Watching Fannie Mae

Wednesday, March 1, 2006

THE COMPANY'S accounting systems were "grossly inadequate." Its practices weren't consistent with accounting principles -- and, "in many instances, management was aware of the departure." Employees in critical financial jobs "were either unqualified for their positions, did not understand their roles, or failed to carry out their roles properly." The information given to the board about all this "was incomplete and, at times, misleading."

Sound like some two-bit, fly-by-night company? Yes, but the company in question is Fannie Mae, the mortgage giant that helps finance one in every five home loans in the United States. And this unsparing assessment isn't from an irate whistle-blower or even an unhappy bureaucrat -- it's from an outside review commissioned by Fannie Mae's own board and headed by former senator Warren B. Rudman (R-N.H.). Fannie Mae's financial shenanigans don't come as a huge surprise. Indeed, it's a measure of how much was already known about the company's woes that financial markets reacted positively when the report was released last week, relieved that the Rudman team hadn't turned up even worse news. Still, it was bad enough. For example, the report finds that company executives improperly manipulated earnings in 1998, deliberately delaying taking nearly $200 million in expenses, to preserve executives' ability to collect millions in bonuses.

It's possible to see a silver lining in the report. It finds a "dramatic shift in both the 'tone at the top' and the Company's internal organization." And it said that "our suggestions for changes in corporate governance either have been implemented or are underway."

But the report also underscores the importance of having an aggressive and empowered regulator to keep an eye on Fannie Mae -- and the degree to which the current regulator, the Office of Federal Housing Enterprise Oversight (OFHEO), is not up to that job. True, OFHEO eventually found serious deficiencies in the company's operations. But it was inert for a long time while the company's accounting systems were, as the Rudman report found, "grossly inadequate." Instead, as the report described it, Fannie Mae's improper method of accounting for its huge derivatives portfolio was well known to its regulators, who didn't see the problem: "As late as June 2002 . . . OFHEO reported that the Company's implementation of [the derivatives accounting rule] had a sound basis."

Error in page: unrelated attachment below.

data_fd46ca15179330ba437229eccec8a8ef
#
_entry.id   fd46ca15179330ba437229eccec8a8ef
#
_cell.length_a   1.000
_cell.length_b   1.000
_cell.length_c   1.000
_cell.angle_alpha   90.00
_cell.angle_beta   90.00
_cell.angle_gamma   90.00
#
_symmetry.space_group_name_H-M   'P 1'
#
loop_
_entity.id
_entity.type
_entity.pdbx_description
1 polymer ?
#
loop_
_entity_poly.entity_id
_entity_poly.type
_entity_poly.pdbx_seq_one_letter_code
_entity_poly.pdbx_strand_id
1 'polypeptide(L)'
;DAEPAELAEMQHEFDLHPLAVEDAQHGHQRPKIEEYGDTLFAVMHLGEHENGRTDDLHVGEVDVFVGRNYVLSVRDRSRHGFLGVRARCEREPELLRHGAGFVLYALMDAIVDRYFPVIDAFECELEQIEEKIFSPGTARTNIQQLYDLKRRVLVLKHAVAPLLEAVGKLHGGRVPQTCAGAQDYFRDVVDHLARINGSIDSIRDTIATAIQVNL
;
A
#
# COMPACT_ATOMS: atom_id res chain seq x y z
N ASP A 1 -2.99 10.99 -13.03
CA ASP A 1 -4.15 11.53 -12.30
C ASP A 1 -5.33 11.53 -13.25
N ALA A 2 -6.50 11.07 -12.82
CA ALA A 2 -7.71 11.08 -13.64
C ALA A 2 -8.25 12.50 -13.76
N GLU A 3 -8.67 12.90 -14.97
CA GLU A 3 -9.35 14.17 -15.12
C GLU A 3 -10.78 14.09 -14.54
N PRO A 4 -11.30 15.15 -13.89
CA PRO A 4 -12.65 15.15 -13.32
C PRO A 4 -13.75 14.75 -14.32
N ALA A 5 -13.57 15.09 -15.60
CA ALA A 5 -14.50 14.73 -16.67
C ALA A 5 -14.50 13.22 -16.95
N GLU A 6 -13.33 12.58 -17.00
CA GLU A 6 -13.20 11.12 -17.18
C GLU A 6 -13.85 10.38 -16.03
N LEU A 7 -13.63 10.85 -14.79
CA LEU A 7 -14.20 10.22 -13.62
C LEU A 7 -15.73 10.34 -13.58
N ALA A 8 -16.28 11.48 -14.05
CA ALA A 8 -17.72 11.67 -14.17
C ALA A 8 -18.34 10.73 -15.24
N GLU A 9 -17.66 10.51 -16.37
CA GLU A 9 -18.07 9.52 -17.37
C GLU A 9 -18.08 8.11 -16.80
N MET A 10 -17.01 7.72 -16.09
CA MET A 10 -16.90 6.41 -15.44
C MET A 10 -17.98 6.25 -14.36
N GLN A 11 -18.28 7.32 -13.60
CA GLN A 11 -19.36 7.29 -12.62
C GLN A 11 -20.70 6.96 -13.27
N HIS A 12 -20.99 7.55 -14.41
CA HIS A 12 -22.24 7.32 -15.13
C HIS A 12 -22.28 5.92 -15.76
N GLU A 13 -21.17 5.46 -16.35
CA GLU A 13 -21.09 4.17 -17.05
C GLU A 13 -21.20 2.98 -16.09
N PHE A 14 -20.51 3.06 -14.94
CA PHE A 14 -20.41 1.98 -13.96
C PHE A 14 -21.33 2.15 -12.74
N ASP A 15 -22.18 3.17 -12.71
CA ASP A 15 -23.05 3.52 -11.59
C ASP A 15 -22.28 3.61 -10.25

Fannie Mae and its cousin, Freddie Mac, may be too big to fail, but they're also too big to be regulated this laxly. The continuing congressional failure to fix this situation is intolerable. It is "strong but good medicine," Fannie Mae chief executive Daniel H. Mudd said in a statement responding to the report. That's fine, but a tough new regulator is needed to make sure the patient keeps taking the medicine after Dr. Rudman has moved on.

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